Once you do this once, you will be able to tune almost any metal pipe! If you have consistent metal, do the math right, and cut carefully, it works every time. I usually cut a couple of millimeters long to be safe and shave off the remainder with the saw blade, checking the pitch frequently. After the math is done, it only takes a couple minutes per pipe.
Read through the steps, look at the example, and try it!
A note about materials
A few times I've bought pipe that had a large bead/weld or seam of sorts along the entire inside length of the pipe. This seam tended to make the metal inconsistent. Each length that I cut behaved differently. The thinner/lighter the pipe, the faster this process will go. You can fine tune and make cuts in a fraction of the time. You sacrifice resonance/volume/presence when you go lighter... But excluding Lang So-Called II, most people are using lighter copper or conduit these days. Last time I used the light conduit I cut nearly an octave in about an hour.
-Tape measure or Meter stick (metric makes your math much easier, worth searching for the metric tape measure
-Poly-foam/caulk saver from Home Depot or Lowe's to put under node of a pipe when checking pitch. Home Depot 3/8" or 1/2" works. Incidentally, this works great to suspend the pipes on a trap table for the performance.
-Pencil and scrap paper for your math
-Sharpie for marking your material
-A bunch of pipe of almost any sort
-Metal cut-off saw/angle grinder/ or rotary pipe cutter (rotary is only if you’re using small copper pipe, or electric metallic tube conduit: the standard electrical conduit like from home depot)
-If you're using the manual rotary cutter: A bench grinder or some serious metal files (or confidence in your math that it will work the first time) If you're using an angle grinder or metal cutoff, you can easily press the abrasive wheel/blade onto the end of the pipe and shave off small increments)
-A tuner app that will show frequency in hertz (instuner works great)
-A mallet to check pitches
-A bucket of water to cool the fresh cut hot ends
-Any safety gear you deem necessary
1. You need to first find a constant (K) for your material. The constant is a number that tells us how your particular material vibrates at a given length. You need to cut a pipe to a reasonable length (the raw material from the store may be too long/low and could leave more room for error), and check the Hertz with your tuner. Once you have your constant, this pipe may become one of your instruments (if it's not already too short).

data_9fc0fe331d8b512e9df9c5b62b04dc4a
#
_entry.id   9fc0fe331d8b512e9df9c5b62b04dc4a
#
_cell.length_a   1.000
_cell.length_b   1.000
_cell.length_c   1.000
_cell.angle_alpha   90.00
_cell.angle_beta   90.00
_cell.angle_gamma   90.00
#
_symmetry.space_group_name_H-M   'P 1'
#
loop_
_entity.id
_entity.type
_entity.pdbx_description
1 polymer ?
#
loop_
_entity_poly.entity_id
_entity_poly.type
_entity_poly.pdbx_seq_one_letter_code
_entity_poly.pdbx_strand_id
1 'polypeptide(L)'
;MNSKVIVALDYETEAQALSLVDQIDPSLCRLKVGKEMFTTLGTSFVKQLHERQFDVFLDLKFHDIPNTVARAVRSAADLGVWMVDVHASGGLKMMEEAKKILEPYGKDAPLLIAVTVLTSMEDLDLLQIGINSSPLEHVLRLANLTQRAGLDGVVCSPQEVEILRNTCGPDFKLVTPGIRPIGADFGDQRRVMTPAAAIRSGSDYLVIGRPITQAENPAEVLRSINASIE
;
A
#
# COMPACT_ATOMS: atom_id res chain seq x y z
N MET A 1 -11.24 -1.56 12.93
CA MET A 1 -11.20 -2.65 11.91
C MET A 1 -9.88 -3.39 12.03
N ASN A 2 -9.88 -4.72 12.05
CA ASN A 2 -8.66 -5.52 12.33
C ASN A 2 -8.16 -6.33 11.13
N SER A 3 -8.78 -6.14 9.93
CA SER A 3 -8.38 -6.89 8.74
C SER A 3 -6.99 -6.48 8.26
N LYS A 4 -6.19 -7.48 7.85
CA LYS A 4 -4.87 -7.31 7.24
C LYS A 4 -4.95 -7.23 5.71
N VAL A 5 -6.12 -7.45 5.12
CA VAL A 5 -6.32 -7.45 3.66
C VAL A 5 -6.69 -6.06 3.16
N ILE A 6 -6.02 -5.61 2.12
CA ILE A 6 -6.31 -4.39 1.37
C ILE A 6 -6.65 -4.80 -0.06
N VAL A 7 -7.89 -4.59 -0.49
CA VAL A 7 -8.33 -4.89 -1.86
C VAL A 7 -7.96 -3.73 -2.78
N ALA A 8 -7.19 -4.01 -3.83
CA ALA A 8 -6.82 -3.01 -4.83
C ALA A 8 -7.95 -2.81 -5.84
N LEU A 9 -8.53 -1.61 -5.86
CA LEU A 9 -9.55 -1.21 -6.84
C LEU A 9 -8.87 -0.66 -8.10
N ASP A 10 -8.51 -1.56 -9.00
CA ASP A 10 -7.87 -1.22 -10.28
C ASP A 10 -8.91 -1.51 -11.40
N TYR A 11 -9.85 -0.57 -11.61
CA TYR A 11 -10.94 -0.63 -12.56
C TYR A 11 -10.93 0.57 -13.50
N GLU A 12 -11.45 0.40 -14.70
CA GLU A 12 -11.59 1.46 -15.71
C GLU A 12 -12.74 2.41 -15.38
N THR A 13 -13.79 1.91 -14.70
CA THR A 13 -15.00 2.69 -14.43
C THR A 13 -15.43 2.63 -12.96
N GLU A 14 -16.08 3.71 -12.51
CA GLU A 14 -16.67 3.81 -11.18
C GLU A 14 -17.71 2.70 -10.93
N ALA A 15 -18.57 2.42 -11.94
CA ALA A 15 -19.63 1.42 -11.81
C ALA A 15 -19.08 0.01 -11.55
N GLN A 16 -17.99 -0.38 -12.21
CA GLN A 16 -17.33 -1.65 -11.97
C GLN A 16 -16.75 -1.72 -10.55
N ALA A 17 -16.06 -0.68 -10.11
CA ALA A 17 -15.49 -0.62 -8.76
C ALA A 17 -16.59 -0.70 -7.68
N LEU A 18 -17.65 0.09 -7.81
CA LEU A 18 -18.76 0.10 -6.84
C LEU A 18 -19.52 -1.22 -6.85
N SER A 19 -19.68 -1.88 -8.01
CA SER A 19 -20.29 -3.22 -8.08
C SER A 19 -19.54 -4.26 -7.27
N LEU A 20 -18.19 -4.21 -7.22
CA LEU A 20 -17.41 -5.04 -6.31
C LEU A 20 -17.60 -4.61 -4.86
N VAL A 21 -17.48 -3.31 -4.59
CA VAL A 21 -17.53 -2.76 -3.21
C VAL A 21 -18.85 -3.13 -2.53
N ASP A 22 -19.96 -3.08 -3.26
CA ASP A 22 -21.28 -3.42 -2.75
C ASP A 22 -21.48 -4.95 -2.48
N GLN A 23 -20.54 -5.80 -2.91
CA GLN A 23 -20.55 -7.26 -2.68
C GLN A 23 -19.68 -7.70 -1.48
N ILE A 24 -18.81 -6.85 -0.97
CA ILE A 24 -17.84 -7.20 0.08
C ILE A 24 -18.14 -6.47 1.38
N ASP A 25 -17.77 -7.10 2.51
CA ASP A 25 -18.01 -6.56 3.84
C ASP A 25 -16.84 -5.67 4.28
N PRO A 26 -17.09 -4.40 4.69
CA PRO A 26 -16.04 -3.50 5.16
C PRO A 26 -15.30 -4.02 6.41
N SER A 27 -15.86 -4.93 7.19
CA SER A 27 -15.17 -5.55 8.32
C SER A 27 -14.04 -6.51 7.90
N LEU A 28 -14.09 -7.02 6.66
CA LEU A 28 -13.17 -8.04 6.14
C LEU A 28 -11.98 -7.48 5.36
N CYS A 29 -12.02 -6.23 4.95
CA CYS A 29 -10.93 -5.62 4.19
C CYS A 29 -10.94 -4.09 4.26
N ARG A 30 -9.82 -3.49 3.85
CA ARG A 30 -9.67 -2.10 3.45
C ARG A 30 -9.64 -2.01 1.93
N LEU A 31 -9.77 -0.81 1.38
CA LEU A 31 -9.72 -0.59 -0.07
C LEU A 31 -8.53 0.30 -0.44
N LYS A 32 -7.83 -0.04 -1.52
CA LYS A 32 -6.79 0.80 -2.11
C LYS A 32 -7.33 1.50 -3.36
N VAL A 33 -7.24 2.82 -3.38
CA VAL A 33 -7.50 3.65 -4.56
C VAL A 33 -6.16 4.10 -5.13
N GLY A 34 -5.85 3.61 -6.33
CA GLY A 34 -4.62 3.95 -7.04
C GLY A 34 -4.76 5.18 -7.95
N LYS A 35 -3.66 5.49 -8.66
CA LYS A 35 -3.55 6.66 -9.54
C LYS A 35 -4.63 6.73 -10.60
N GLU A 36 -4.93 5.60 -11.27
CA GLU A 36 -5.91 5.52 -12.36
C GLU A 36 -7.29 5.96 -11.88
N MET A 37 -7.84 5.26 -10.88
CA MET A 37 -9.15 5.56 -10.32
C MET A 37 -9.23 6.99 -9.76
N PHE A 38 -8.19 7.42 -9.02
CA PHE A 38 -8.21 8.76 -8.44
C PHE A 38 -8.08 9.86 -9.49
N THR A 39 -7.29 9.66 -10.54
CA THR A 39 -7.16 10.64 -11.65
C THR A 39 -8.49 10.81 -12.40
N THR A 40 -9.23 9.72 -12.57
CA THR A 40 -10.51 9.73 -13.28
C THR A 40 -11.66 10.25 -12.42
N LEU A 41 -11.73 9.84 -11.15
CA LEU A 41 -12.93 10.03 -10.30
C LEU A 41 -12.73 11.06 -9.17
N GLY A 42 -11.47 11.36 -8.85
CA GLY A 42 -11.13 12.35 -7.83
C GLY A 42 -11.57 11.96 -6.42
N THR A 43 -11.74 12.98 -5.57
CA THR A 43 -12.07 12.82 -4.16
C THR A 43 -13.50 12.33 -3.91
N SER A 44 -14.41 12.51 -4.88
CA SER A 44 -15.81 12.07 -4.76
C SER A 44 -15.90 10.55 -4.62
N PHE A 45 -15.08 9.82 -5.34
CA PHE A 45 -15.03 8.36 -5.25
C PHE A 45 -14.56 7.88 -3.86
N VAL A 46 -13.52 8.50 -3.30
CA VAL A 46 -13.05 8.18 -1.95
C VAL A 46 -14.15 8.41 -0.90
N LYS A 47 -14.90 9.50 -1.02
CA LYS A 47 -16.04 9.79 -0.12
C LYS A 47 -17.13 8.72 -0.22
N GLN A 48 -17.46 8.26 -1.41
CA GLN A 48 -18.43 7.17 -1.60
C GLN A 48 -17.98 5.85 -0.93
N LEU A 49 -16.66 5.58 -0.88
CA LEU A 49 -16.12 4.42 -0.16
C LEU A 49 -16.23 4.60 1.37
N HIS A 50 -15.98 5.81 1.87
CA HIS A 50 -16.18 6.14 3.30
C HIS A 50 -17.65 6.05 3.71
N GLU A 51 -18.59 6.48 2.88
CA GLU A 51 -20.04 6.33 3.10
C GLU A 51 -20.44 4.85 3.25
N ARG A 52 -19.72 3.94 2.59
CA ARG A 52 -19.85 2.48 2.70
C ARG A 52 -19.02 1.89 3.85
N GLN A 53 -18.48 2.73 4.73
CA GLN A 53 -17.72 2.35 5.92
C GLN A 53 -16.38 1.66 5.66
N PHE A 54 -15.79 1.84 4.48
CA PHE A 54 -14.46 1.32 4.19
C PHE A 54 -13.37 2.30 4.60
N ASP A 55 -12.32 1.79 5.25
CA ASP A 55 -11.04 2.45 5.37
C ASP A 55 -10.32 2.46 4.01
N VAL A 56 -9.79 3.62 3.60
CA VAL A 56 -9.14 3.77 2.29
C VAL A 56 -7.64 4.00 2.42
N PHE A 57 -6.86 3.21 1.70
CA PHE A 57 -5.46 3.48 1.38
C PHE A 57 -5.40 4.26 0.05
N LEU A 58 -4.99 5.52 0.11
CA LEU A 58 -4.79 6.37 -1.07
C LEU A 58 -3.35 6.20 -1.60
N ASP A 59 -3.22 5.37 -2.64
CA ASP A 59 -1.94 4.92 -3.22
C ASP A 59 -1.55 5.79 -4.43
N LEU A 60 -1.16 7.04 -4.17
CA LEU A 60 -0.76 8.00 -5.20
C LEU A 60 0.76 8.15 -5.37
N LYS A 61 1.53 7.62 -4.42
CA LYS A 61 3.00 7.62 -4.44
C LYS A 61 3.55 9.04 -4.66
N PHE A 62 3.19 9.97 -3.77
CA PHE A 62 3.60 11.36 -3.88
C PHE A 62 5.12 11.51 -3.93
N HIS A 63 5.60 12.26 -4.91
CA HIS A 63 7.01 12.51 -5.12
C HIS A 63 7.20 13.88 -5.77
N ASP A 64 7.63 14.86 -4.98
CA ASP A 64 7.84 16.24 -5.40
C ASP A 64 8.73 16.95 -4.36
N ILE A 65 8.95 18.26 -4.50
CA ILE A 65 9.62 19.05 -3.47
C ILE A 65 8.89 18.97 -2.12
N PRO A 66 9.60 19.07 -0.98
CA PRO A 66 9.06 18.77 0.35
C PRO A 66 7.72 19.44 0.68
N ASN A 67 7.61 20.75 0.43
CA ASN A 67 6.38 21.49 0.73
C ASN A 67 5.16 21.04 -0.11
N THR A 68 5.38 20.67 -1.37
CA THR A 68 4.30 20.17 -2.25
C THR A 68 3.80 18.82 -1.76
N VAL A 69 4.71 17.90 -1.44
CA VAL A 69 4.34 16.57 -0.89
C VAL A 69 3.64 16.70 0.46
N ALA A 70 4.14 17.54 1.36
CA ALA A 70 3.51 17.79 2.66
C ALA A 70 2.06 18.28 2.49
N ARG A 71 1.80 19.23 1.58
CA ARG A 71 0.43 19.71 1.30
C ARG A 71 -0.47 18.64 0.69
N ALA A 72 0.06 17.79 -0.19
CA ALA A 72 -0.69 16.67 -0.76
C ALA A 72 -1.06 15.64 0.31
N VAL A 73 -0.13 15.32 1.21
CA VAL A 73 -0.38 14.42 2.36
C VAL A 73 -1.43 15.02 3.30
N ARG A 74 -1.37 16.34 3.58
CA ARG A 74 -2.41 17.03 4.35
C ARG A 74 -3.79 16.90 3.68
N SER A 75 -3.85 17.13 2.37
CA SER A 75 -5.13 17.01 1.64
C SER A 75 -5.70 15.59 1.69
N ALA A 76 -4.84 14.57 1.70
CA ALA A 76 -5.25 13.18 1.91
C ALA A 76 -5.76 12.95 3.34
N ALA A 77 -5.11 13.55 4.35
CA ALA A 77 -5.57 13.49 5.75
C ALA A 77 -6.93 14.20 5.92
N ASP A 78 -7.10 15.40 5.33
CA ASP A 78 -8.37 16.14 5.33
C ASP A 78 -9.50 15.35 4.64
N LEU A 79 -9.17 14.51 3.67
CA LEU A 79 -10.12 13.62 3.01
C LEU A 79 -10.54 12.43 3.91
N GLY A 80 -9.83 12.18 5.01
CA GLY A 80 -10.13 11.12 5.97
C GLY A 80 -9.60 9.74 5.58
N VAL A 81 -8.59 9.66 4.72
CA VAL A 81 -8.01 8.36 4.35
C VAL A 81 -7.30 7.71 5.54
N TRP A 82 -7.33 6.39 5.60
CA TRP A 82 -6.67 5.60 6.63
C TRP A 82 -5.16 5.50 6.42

CUT YOURSELF A 1-2' PIPE AND CHECK IT'S FREQUENCY WITH THE TUNER APP. THEN USE THE FREQUENCY TO FIND YOUR (K).
To get your constant (K), here is the formula-
K= (length of pipe) x (square root of frequency in Hertz)
Again, I prefer to use millimeters or centimeters if possible because inches/decimals make the math slightly more complicated.
2. You'll need to know what the frequency of your first desired pitch. The website below has a chart of frequencies at whatever standard. (a=440 or perhaps a=442 if you're needing to match mallet instruments)
3. This is the big scary math equation! Once you have your target frequency from the chart (X), divide the constant (K) by the square root of X. Here is that formula.
L is the length you'll need for your first pitch.
4. Measure twice, cut once. Never cut it too short. Unfortunately you can't add material if you go to far.
5. Continue plugging in all of your target frequencies for X (I cut and check one pipe at a time just in case). A metal cut-off saw works best, but you can definitely use the rotary pipe cutters as well.. Be sure to account for any blade widths when cutting to an exact length.
If you use a cut-off saw, allow the metal to cool before checking pitch and be sure to get any debris out of the pipe. If your material is consistent and your math doesn't suck, this method is really accurate.
Here's an example of the math!
With my tuner app, I've just determined that a pipe 48.8 cm long vibrates at a frequency of 512 Hertz. Multiplying the length (48.8 cm) times the square root of the frequency (22.63) equals 1104.344. This is a constant for your particular material. To calculate the length of a pipe that should resonate at C, (261.63 Hertz), divide the constant by the square root of 261.63 (which is 16.174) and you should get 68.25 cm as the calculated length of the desired pipe!